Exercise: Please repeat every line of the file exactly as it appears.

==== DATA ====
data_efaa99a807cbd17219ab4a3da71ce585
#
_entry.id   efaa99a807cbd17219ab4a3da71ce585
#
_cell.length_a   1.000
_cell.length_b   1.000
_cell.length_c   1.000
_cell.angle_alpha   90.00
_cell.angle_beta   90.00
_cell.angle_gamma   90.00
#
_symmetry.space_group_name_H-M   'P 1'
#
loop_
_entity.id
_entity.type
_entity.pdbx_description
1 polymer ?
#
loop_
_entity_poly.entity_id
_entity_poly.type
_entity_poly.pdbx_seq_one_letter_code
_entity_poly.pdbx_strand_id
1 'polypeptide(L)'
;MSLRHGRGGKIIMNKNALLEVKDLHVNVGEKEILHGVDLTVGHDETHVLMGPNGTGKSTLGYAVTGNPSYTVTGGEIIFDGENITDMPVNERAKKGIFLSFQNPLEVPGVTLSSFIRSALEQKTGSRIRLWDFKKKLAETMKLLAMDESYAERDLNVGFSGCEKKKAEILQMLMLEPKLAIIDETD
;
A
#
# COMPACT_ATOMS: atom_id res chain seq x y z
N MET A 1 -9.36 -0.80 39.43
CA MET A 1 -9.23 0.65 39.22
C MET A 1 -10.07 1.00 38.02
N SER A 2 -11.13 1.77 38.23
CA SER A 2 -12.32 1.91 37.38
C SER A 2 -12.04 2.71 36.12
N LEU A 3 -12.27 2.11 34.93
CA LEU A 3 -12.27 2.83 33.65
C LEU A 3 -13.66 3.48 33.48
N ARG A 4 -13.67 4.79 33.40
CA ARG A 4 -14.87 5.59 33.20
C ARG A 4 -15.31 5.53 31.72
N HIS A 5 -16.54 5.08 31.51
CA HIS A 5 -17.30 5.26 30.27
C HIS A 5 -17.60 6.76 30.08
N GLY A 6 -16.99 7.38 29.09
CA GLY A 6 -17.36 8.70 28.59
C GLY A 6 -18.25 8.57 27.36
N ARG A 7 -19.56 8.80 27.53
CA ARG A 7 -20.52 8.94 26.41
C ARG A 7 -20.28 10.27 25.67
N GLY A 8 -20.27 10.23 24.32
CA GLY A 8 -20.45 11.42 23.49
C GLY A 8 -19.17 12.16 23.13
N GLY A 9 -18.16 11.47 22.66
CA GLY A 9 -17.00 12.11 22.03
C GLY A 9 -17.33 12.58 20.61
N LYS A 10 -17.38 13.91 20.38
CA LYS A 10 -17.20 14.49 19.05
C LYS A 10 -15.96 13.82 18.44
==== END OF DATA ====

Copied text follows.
data_efaa99a807cbd17219ab4a3da71ce585
#
_entry.id   efaa99a807cbd17219ab4a3da71ce585
#
_cell.length_a   1.000
_cell.length_b   1.000
_cell.length_c   1.000
_cell.angle_alpha   90.00
_cell.angle_beta   90.00
_cell.angle_gamma   90.00
#
_symmetry.space_group_name_H-M   'P 1'
#
loop_
_entity.id
_entity.type
_entity.pdbx_description
1 polymer ?
#
loop_
_entity_poly.entity_id
_entity_poly.type
_entity_poly.pdbx_seq_one_letter_code
_entity_poly.pdbx_strand_id
1 'polypeptide(L)'
;MSLRHGRGGKIIMNKNALLEVKDLHVNVGEKEILHGVDLTVGHDETHVLMGPNGTGKSTLGYAVTGNPSYTVTGGEIIFDGENITDMPVNERAKKGIFLSFQNPLEVPGVTLSSFIRSALEQKTGSRIRLWDFKKKLAETMKLLAMDESYAERDLNVGFSGCEKKKAEILQMLMLEPKLAIIDETD
;
A
#
# COMPACT_ATOMS: atom_id res chain seq x y z
N MET A 1 -9.36 -0.80 39.43
CA MET A 1 -9.23 0.65 39.22
C MET A 1 -10.07 1.00 38.02
N SER A 2 -11.13 1.77 38.23
CA SER A 2 -12.32 1.91 37.38
C SER A 2 -12.04 2.71 36.12
N LEU A 3 -12.27 2.11 34.93
CA LEU A 3 -12.27 2.83 33.65
C LEU A 3 -13.66 3.48 33.48
N ARG A 4 -13.67 4.79 33.40
CA ARG A 4 -14.87 5.59 33.20
C ARG A 4 -15.31 5.53 31.72
N HIS A 5 -16.54 5.08 31.51
CA HIS A 5 -17.30 5.26 30.27
C HIS A 5 -17.60 6.76 30.08
N GLY A 6 -16.99 7.38 29.09
CA GLY A 6 -17.36 8.70 28.59
C GLY A 6 -18.25 8.57 27.36
N ARG A 7 -19.56 8.80 27.53
CA ARG A 7 -20.52 8.94 26.41
C ARG A 7 -20.28 10.27 25.67
N GLY A 8 -20.27 10.23 24.32
CA GLY A 8 -20.45 11.42 23.49
C GLY A 8 -19.17 12.16 23.13
N GLY A 9 -18.16 11.47 22.66
CA GLY A 9 -17.00 12.11 22.03
C GLY A 9 -17.33 12.58 20.61
N LYS A 10 -17.38 13.91 20.38
CA LYS A 10 -17.20 14.49 19.05
C LYS A 10 -15.96 13.82 18.44